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September 19, 2008
AOPA Communications staff
AOPA President Phil Boyer receives the Champion of Public Benefit Flying Award from Rol Murrow, Air Care Alliance (left) and Jonathan Gaffney, National Aeronautic Association (right).
AOPA President Phil Boyer on Sept. 18 accepted a special award on behalf of the association from the National Aeronautic Association (NAA) and Air Care Alliance, honoring AOPA’s longtime support for public benefit flying. The ceremony took place in the U.S. Capitol.
“New pilots often ask me, ‘What can I do with my license now that I have it?’” said Boyer. “Well this is it. Through groups like Air Care Alliance, put your certificate to work for others.”
In presenting the award, Rol Murrow of the Air Care Alliance said, “The ‘Champion of Public Benefit Flying’ Award is intended to honor those individuals and organizations not directly involved in public benefit flying themselves, but who nevertheless provide significant—even essential—support to the volunteers and their groups.
“Today we celebrate all those who work for one of our most recognizable aviation organizations—AOPA.”
AOPA has long supported pilots who take part in public benefit flying, which includes among other things, flying medical patients to distant treatment centers, the Civil Air Patrol’s aerial search and rescue missions, and disaster relief operations.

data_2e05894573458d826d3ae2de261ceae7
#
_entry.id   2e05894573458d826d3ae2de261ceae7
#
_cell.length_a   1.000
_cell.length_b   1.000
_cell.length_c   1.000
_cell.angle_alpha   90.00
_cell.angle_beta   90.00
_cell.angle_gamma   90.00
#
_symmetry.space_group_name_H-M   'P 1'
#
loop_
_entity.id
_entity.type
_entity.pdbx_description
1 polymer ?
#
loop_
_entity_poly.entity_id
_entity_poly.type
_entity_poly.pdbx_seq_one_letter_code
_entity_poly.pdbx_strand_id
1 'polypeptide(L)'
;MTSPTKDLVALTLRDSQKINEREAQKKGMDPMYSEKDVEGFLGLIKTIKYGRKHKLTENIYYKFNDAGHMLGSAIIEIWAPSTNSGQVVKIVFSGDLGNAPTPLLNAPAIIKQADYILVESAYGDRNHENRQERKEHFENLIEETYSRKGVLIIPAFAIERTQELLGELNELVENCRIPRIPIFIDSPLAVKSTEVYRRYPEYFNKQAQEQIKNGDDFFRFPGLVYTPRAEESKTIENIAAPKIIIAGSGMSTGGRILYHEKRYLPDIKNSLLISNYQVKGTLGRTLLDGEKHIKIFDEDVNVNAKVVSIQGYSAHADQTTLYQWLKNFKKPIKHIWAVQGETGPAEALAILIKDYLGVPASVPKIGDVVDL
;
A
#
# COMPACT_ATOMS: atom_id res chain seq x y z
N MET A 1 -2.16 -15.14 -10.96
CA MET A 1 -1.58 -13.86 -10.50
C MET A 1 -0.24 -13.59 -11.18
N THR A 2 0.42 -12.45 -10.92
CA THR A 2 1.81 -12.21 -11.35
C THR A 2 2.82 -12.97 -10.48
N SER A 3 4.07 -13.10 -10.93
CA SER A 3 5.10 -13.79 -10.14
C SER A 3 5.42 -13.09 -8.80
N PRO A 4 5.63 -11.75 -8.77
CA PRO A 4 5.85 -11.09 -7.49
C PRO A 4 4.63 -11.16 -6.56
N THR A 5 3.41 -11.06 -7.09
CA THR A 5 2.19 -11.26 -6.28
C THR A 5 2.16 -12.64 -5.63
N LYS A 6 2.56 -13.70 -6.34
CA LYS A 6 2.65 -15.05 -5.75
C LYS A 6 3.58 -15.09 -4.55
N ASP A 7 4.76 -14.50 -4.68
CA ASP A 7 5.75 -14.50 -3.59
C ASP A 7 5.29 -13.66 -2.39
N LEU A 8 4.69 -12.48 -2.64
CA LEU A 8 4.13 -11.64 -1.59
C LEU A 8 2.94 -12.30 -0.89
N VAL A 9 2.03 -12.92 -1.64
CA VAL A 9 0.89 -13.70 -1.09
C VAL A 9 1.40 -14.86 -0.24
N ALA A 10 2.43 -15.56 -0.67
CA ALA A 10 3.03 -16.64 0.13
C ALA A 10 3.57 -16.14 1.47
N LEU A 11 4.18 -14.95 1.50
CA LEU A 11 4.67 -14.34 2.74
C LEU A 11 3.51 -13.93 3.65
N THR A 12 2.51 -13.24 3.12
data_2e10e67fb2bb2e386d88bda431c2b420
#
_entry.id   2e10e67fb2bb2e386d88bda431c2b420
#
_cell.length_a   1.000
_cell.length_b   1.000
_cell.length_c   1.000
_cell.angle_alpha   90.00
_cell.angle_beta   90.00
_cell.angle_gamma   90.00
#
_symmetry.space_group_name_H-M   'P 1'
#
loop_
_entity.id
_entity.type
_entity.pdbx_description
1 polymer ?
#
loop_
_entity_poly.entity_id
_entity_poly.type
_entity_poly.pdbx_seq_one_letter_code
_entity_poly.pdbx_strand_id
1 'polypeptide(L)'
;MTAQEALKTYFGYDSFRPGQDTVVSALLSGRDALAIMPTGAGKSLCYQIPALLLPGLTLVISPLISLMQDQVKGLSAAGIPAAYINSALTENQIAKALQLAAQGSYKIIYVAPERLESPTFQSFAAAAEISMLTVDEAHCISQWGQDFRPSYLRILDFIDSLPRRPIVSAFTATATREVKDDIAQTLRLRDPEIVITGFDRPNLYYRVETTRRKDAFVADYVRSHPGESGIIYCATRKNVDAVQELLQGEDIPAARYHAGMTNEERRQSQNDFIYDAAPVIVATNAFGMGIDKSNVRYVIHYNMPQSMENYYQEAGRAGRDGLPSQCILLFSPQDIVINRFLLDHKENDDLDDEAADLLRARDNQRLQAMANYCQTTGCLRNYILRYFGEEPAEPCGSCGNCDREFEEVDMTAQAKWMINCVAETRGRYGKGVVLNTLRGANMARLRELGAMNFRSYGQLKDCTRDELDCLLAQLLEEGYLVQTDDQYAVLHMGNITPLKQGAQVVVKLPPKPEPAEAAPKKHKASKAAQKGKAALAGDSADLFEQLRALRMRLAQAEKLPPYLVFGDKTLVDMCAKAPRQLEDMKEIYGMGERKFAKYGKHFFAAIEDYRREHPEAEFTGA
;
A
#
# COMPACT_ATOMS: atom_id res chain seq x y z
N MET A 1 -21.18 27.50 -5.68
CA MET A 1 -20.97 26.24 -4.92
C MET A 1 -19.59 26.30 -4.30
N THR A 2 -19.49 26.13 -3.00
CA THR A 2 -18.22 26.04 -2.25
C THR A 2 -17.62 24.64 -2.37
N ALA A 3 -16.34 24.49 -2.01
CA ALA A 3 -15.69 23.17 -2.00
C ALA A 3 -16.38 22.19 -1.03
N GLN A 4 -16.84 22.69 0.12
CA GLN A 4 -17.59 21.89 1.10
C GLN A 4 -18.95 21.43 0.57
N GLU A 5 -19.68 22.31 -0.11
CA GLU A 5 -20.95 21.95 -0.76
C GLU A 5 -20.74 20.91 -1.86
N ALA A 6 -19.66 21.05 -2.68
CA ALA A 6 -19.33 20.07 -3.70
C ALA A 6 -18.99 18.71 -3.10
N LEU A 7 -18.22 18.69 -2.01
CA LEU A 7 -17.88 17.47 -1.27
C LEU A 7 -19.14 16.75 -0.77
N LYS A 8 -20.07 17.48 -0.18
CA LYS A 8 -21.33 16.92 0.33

Jonathan Gaffney, president of NAA, noted, “Way back in 1990, AOPA organized the nation’s first public benefit flying conference. From this early meeting was born the Air Care Alliance (ACA).
“In the intervening 17 years, AOPA was a key supporter of ACA and public benefit flying through the hosting of meetings and conferences, recognizing public benefit flying accomplishments through various awards, and providing tremendous exposure to the AOPA membership of the work of ACA and public benefit flying.”
The Public Benefit Flying awards were created to honor volunteer pilots, other volunteers, organizations engaged in flying to help others, and those supporting such work. Since 2003, dozens of awards have been presented at the celebratory Above and Beyond Awards Ceremony, held each fall in the U.S. Capitol Building.
Other recipients at the 2008 Above and Beyond Awards Ceremony include:
For pilots, the 60,000-plus-member Civil Air Patrol readily comes to mind when an aerial role in a rescue is launched.
AOPA is asking the FAA to withdraw a proposed airworthiness directive that could affect thousands of ECi cylinders.
AOPA VOICES STRONG SUPPORT FOR LEGISLATION REQUIRING FAA TO REVISE THIRD CLASS MEDICAL REQUIREMENTS
AOPA thanks our members for their continued support in protecting the freedom to fly.